Ultimately they had decided that there would be no negotiations-most War Boys were too far gone to even consider acting against Joe-but War Boys would be dumped off the Rig alive if possible, and killed only as a last resort. None of them were happy about it but it was the best agreement they could come to.

As she walked across the Vault, Angharad followed her, softly taking hold of her arm as they reached the door. Furiosa looked at her, trying to keep her face impassive.

Only Toast was sitting near the pool-the others must have been upstairs with Miss Giddy-and although her eyes never left the book in her lap, Furiosa was certain that she was watching them closely. It was strange, how the other four women trusted Furiosa with their lives, but not with their sister. They were all fiercely protective of one another, in a way Furiosa could never understand. She supposed it was because they weren’t able to protect one another from the only one who could truly harm them-Joe.

When Angharad spoke, the anger was gone from her voice, and she sounded almost pleading. “This is our chance to be free.  Our only chance.”

“I know.”

Angharad leaned in, but not to kiss her, as Furiosa thought she might. Instead, her lips brushed Furiosa’s ear as she whispered, “If something happens on the Road…if you have to choose between my sisters or me, choose them.”

“Angharad, I-” She tried to pull back, but Angharad caught hold of her chin, forcing her to make eye contact.

“Promise me!” Her voice was still low but her eyes were blazing in a way Furiosa had never seen before. “If you love me, promise you’ll protect them, no matter what!”

“I will-I do. I promise you.” Before she could question her further, Angharad kissed her, and Furiosa lost herself in the stolen moment of sweetness, hoping it would not be their last. 

 

 

Angharad’s words followed her as she walked back to her own room. If they were ever going to leave-if Furiosa was ever going home-it had to be now.

Time was their enemy. Although Furiosa’s skills as driver and warrior were unparalleled, every time she went on a run, there was always the possibility she would not return.  Without her, there could be no escape.

The others were living on borrowed time. The sisters lived in a state of perpetual fear, waiting for their monthly bleeding to begin. There was no good outcome; a missed flow was just as dangerous as one that came.

Before, when Furiosa had been a breeder, discarded wives were passed on to the Imperators. But as Joe aged and became increasingly paranoid and violent, the women who displeased him were cast out among the Wretched or killed outright. Capable had yet to catch a sprog, and Joe often hinted that there was no place in the Citadel for breeders who couldn’t breed. Sooner or later, if her belly remained flat, he would throw her out or kill her. The longer they stayed, the more likely that Toast would fall pregnant again. Her first pregnancy had nearly killed her, and Furiosa suspected that she would find a way to end her own life before she risked it to give Joe an heir. The same with Angharad and Dag-Joe’s wrath would be terrible if they lost their babies, and if either of them had a healthy boy, Joe would keep them under even closer confinement.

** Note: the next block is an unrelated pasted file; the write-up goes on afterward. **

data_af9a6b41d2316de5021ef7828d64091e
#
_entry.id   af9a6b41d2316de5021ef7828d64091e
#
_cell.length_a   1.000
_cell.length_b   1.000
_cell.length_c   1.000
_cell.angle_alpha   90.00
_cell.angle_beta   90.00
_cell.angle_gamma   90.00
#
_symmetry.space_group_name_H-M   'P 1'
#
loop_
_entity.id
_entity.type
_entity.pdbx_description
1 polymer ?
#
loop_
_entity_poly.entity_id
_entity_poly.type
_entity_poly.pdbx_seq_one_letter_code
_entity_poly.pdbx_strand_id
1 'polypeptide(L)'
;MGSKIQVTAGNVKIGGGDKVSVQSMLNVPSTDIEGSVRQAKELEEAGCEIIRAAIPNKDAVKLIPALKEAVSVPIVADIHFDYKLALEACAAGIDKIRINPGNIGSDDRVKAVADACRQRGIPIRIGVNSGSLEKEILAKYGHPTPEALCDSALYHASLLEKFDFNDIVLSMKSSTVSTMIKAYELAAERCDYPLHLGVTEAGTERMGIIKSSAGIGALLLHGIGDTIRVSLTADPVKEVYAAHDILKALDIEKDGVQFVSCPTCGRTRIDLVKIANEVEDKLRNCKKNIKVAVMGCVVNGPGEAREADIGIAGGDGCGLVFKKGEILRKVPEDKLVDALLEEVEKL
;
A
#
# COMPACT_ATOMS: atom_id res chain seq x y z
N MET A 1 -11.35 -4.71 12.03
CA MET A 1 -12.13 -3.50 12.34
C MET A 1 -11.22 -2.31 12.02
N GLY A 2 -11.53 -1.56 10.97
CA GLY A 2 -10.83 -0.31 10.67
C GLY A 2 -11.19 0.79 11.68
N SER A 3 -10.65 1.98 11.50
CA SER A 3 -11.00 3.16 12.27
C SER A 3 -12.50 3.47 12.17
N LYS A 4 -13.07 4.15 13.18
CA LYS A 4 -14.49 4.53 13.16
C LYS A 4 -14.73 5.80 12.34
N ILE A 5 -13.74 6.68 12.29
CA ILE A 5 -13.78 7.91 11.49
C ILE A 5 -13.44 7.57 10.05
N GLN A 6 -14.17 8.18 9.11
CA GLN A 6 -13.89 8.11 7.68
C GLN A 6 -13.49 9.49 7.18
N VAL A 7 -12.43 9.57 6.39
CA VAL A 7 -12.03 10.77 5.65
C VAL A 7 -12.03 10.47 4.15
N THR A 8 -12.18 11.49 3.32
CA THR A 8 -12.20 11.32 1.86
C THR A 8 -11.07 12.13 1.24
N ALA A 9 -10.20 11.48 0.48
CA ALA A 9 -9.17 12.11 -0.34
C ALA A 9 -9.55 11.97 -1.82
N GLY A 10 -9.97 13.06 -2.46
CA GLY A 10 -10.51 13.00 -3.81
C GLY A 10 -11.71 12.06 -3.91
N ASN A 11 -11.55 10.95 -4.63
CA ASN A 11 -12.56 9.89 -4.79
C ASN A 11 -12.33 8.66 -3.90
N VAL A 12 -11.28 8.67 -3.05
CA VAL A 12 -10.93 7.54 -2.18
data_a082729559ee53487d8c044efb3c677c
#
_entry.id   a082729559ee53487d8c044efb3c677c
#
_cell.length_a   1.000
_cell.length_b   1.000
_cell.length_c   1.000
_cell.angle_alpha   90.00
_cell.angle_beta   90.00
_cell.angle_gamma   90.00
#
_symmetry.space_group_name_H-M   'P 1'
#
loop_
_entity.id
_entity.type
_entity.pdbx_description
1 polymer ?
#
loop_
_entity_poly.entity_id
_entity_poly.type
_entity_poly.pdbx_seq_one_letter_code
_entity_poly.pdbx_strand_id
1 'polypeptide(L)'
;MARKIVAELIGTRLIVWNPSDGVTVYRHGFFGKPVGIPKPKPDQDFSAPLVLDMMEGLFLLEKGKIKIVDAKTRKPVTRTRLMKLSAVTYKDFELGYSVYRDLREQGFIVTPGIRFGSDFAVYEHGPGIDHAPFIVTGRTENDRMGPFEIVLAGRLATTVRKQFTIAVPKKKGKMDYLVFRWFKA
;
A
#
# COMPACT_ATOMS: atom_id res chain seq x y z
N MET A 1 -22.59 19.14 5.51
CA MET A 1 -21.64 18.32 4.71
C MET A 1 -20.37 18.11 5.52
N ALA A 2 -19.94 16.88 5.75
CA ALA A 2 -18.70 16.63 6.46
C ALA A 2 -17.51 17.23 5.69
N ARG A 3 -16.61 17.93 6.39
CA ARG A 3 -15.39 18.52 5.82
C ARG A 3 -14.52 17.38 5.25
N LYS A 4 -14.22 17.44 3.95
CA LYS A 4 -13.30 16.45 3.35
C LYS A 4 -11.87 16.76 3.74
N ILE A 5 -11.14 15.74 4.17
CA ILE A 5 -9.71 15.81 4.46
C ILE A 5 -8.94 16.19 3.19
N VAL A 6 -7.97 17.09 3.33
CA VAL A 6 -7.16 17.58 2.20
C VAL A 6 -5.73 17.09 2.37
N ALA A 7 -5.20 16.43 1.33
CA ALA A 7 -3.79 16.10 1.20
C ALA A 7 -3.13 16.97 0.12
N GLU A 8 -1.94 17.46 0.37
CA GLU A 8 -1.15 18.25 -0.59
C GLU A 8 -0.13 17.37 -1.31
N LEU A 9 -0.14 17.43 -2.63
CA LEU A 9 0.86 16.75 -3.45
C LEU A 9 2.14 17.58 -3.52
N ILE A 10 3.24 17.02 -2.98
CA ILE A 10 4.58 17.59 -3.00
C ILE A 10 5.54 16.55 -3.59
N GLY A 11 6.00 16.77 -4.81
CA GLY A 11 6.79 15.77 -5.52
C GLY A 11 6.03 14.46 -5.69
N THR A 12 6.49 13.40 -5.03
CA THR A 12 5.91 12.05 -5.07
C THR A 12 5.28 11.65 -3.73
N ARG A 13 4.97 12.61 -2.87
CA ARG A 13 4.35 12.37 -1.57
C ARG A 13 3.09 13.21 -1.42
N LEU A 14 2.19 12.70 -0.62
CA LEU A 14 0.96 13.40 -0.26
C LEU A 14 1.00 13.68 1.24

And if Cheedo bled…nothing would keep Joe away from her. Only the reminder of Toast’s lost son, the one he had put in her when she was first brought to the Citadel, had protected her so far. 

Yet escape was just as dangerous, maybe even more so. Even if they got through the mountains before Joe began to pursue them, they had to dispose of her crew and get through hostile territory-and that was a best-case scenario. It was possible that they would be discovered before they even made it to the Rig. 

She felt like she had an impossible choice to make, because staying was as intolerable as leaving was potentially deadly. The other women were willing to risk their lives for freedom, but could she bring herself to put them in harm’s way?

 

She didn’t have a real bed in her room, just a stone bunk carved out of the wall, but at least she was alone. Knowing that she should try to get a few hours of rest, she laid down and shut her eyes, turning over the decision she had to make over and over in her mind. 

 

“Furiosa.” The word was soft but it startled her, and she wondered if she was dreaming, because the voice speaking her name was that of a woman, and she was the only woman in this part of the Citadel.

“Mother?” The word fell involuntarily from her lips, because her initiate mother, KT Concannon, was smiling down at her. The half-forgotten details she had cherished came flooding back in full force. The dark sheen of her hair, entwined with feathers in a long, thick braid, the lines at the corners of her eyes as she smiled, it was all the same as she remembered from the golden days of her childhood. 

But this wasn’t her mother. She was someone-or something-entirely unfamiliar to her, and that meant she could be dangerous. Just because this apparition wore her mother’s face did not mean she trusted it.